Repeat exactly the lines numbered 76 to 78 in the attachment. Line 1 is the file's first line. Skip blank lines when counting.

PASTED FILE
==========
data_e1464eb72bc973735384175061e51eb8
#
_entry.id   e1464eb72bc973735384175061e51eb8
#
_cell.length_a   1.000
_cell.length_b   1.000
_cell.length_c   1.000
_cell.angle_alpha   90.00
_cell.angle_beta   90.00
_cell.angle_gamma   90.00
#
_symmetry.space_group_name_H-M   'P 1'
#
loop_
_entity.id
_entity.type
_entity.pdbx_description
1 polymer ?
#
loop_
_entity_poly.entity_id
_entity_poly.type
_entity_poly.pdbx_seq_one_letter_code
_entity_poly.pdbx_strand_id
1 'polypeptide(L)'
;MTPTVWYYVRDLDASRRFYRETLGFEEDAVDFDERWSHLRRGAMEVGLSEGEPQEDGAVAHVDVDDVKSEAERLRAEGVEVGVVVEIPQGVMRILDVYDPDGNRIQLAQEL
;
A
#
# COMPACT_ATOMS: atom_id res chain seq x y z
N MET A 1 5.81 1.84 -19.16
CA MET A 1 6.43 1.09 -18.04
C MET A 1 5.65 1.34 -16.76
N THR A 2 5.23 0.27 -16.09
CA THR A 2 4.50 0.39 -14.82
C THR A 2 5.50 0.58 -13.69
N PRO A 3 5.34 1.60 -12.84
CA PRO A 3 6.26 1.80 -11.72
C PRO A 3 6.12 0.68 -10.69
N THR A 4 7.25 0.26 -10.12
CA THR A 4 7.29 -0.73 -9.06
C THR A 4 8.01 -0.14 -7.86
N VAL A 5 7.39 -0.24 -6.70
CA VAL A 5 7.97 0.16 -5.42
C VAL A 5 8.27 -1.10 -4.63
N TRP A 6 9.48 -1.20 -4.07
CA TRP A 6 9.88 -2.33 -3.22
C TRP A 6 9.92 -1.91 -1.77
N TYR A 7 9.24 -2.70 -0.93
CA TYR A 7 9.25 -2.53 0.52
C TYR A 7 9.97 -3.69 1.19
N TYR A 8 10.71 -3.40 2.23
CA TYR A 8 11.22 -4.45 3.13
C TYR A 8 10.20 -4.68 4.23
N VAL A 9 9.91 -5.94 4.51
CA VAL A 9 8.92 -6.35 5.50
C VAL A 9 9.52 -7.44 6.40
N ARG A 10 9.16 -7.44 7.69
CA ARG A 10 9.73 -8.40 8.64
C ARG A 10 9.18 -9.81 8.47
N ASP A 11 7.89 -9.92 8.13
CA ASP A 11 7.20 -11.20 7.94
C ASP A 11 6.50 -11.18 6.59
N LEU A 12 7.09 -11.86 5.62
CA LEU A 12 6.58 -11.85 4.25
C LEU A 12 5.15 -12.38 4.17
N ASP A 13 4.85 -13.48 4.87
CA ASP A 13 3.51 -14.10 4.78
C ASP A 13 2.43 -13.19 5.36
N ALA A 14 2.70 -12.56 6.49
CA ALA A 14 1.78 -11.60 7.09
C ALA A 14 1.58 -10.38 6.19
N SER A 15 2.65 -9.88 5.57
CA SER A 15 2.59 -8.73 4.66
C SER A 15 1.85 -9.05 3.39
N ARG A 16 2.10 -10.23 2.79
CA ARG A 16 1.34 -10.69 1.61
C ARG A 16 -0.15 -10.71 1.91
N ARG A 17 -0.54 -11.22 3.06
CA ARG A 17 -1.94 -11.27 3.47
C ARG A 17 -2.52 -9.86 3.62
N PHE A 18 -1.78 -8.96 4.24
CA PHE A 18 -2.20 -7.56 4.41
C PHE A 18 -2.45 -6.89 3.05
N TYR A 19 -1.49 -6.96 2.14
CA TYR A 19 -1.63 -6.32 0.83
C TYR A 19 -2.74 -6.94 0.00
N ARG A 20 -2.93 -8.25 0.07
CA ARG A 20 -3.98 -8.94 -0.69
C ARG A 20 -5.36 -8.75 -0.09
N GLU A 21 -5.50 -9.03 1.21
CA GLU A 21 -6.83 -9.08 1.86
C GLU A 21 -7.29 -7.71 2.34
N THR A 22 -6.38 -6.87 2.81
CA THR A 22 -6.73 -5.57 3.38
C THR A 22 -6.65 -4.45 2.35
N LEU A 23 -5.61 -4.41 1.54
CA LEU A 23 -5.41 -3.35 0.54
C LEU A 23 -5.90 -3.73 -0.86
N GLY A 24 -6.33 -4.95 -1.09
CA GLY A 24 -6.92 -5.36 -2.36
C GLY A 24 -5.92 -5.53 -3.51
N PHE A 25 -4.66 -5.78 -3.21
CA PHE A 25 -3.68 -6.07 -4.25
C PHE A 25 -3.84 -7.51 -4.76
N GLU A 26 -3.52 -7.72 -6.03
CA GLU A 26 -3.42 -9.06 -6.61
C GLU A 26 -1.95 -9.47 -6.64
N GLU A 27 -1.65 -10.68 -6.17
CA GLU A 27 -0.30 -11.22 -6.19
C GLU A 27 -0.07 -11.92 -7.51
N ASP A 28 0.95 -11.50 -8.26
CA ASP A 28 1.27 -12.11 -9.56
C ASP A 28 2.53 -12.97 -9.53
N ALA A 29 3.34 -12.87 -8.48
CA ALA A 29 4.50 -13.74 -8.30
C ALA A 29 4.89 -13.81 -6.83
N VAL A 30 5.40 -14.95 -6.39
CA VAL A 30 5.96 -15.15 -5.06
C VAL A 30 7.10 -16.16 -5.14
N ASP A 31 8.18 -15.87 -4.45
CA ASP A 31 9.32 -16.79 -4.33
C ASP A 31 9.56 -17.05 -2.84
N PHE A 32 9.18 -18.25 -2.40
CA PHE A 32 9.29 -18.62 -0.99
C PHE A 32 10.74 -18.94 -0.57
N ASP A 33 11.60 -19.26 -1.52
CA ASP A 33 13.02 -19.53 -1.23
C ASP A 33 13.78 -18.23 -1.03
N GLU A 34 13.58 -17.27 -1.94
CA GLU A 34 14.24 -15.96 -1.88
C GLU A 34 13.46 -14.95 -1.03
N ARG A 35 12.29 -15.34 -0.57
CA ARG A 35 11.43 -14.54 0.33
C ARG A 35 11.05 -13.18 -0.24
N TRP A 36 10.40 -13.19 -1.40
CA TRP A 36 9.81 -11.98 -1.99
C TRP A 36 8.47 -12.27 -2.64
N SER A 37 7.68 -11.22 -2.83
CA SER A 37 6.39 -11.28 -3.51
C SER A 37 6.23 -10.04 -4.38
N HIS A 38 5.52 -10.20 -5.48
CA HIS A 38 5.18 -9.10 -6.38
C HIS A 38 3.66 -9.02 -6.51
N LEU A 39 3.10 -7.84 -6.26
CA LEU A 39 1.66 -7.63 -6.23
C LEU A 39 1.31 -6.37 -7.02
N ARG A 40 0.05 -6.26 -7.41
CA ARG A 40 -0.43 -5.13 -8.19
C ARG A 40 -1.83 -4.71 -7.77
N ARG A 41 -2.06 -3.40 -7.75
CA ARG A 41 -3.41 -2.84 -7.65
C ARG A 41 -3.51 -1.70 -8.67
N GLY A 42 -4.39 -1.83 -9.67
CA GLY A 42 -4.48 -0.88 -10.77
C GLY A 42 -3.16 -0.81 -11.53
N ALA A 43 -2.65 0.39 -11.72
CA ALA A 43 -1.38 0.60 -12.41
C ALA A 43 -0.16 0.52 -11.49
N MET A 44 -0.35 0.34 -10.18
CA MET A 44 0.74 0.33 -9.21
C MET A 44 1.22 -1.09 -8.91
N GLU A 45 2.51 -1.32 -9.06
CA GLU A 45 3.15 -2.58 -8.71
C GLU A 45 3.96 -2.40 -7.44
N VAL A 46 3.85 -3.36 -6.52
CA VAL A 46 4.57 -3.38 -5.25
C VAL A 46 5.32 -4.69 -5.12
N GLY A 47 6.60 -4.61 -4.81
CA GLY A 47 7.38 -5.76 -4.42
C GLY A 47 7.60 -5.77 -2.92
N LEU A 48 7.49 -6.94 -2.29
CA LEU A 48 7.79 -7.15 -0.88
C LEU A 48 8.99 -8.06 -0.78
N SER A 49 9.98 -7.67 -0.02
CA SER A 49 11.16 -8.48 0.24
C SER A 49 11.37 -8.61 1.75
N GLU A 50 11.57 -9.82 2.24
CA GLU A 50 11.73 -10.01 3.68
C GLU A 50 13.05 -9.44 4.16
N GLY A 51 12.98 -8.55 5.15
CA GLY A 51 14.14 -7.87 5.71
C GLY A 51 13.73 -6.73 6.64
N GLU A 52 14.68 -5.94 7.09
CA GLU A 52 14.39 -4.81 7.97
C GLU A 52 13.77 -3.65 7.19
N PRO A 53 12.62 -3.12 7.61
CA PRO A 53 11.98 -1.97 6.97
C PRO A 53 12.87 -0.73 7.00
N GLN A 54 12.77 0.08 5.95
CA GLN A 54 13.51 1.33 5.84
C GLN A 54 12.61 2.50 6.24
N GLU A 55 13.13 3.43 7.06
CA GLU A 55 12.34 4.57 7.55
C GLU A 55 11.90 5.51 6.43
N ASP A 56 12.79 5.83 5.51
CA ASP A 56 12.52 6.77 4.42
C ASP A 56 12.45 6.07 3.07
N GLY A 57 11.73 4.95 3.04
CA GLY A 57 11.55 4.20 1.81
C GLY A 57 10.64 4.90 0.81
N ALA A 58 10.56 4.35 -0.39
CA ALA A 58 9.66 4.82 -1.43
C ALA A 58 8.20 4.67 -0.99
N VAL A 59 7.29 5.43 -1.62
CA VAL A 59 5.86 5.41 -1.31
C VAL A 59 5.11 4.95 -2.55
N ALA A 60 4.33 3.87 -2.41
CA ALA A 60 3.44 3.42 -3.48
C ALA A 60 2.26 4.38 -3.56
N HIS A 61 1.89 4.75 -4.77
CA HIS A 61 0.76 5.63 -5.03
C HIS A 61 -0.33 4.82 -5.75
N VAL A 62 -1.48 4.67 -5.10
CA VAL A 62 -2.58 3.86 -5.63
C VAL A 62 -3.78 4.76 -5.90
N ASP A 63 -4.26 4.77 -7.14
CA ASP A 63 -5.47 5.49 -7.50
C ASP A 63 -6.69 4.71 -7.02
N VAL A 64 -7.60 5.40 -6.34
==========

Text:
N ARG A 16 2.10 -10.23 2.79
CA ARG A 16 1.34 -10.69 1.61
C ARG A 16 -0.15 -10.71 1.91